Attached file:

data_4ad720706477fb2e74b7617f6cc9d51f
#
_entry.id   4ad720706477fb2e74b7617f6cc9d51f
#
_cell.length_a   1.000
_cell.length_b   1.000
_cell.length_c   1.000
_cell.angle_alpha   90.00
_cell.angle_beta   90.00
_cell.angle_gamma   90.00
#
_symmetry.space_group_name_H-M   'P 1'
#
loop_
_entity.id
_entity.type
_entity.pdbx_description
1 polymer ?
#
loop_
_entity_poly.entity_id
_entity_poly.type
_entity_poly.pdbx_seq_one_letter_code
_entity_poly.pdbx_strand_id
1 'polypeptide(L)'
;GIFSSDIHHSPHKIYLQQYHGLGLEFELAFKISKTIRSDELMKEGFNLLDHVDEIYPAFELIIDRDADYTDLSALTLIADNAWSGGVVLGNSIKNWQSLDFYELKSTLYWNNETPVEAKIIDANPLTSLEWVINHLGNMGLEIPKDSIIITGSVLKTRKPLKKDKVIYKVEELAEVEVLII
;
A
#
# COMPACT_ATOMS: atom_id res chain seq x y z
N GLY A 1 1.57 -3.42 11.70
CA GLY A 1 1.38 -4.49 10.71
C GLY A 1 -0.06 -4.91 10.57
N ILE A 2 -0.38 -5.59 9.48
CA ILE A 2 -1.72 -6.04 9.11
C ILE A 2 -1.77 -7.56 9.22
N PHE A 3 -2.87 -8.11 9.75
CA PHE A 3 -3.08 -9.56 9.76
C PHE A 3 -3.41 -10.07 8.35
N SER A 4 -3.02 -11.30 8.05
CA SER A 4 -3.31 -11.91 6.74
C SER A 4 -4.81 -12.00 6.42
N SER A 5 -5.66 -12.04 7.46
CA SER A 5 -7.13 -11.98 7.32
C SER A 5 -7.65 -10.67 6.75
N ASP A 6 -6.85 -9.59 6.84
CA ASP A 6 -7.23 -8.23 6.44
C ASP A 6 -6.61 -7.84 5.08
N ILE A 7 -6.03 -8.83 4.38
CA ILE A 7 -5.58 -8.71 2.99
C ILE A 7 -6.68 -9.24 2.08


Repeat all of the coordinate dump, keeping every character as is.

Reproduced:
data_4ad720706477fb2e74b7617f6cc9d51f
#
_entry.id   4ad720706477fb2e74b7617f6cc9d51f
#
_cell.length_a   1.000
_cell.length_b   1.000
_cell.length_c   1.000
_cell.angle_alpha   90.00
_cell.angle_beta   90.00
_cell.angle_gamma   90.00
#
_symmetry.space_group_name_H-M   'P 1'
#
loop_
_entity.id
_entity.type
_entity.pdbx_description
1 polymer ?
#
loop_
_entity_poly.entity_id
_entity_poly.type
_entity_poly.pdbx_seq_one_letter_code
_entity_poly.pdbx_strand_id
1 'polypeptide(L)'
;GIFSSDIHHSPHKIYLQQYHGLGLEFELAFKISKTIRSDELMKEGFNLLDHVDEIYPAFELIIDRDADYTDLSALTLIADNAWSGGVVLGNSIKNWQSLDFYELKSTLYWNNETPVEAKIIDANPLTSLEWVINHLGNMGLEIPKDSIIITGSVLKTRKPLKKDKVIYKVEELAEVEVLII
;
A
#
# COMPACT_ATOMS: atom_id res chain seq x y z
N GLY A 1 1.57 -3.42 11.70
CA GLY A 1 1.38 -4.49 10.71
C GLY A 1 -0.06 -4.91 10.57
N ILE A 2 -0.38 -5.59 9.48
CA ILE A 2 -1.72 -6.04 9.11
C ILE A 2 -1.77 -7.56 9.22
N PHE A 3 -2.87 -8.11 9.75
CA PHE A 3 -3.08 -9.56 9.76
C PHE A 3 -3.41 -10.07 8.35
N SER A 4 -3.02 -11.30 8.05
CA SER A 4 -3.31 -11.91 6.74
C SER A 4 -4.81 -12.00 6.42
N SER A 5 -5.66 -12.04 7.46
CA SER A 5 -7.13 -11.98 7.32
C SER A 5 -7.65 -10.67 6.75
N ASP A 6 -6.85 -9.59 6.84
CA ASP A 6 -7.23 -8.23 6.44
C ASP A 6 -6.61 -7.84 5.08
N ILE A 7 -6.03 -8.83 4.38
CA ILE A 7 -5.58 -8.71 2.99
C ILE A 7 -6.68 -9.24 2.08